East African countries plan to increase spending dramatically on infrastructure projects in budgets to be released Thursday. It’s not clear they can afford it.
Kenya, Tanzania, Uganda, Rwanda and Burundi will unveil plans to fund the building of more roads, railways and power plants, as well as expand services such as health care and education, for the year starting July 1. In most cases, this will raise budget gaps as a percentage of gross domestic product, and increase borrowing requirements.
“There is a risk of rising fiscal deficits coming from the fact that many have ambitious revenue targets they may fail to meet,” said Tony Watima, a Nairobi-based independent economist.
Spending will probably climb about 10% in Kenya in the next fiscal year, 17% in Uganda and 11% in Rwanda, while it will be broadly flat in Tanzania, the nations’ respective governments have said in forecasts.
While the governments forecast that revenue will increase by double digits next year, Kenya, Uganda and Tanzania all have plans to approach the debt markets to help raise the funds to finance their deficits. In Kenya’s case, the nation will borrow about 607 billion shillings ($6 billion) locally and internationally in 2019-20, according to Treasury Secretary Henry Rotich.
GDP in East Africa will probably expand 5.9% in 2019 and 6.1% in 2020, according to the African Development Bank, making it the fastest-growing region on the continent.
Kenya is implementing its so-called Big Four agenda, which will see the region’s largest economy hand over no less than 500,000 houses to first-time homeowners by June 2022, and develop more manufacturing, food production and health care to create jobs in a nation where unemployment is a sticking electoral issue. The projects will cost 405 billion shillings ($4 billion) in the coming year, budget estimates show.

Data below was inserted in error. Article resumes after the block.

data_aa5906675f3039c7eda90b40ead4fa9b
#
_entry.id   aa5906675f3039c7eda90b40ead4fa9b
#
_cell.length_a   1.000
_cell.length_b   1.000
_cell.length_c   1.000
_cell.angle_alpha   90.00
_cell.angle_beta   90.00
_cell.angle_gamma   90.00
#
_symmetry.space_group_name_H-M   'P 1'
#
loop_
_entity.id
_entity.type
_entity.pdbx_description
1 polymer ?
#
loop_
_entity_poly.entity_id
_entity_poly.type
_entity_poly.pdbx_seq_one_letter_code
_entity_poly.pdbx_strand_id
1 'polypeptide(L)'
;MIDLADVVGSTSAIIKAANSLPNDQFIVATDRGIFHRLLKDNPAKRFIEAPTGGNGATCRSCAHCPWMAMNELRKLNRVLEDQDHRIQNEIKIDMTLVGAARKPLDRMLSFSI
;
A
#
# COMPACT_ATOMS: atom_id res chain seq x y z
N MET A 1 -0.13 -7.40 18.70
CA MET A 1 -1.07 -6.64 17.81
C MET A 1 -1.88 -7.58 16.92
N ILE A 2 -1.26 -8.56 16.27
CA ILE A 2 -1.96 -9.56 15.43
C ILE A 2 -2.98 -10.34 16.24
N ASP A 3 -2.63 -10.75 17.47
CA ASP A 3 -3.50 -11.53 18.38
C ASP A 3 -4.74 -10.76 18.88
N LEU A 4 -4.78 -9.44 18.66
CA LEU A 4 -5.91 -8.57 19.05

If approved by lawmakers, about 7.5% of Tanzania’s 33.1 trillion-shilling ($14 billion) budget will go toward building a standard-gauge railway line that will link the East African nation’s commercial city of Dar es Salaam with the town of Mwanza along Lake Victoria, through the capital, Dodoma. The country is due this month to start building the 2 115-megawatt Rufiji hydropower project.
The International Monetary Fund in April said that Tanzania’s economy is being harmed by the “unpredictable and interventionist policies” of President John Magufuli’s government. It said this in a report whose release the East African country has blocked.
“The Magufuli administration hasn’t done a good job in enticing investors to enter the country, and erratic policy making will in fact continue to have the opposite effect,” said Jacques Nel, the chief economist for southern and eastern Africa at NKC African Economics.
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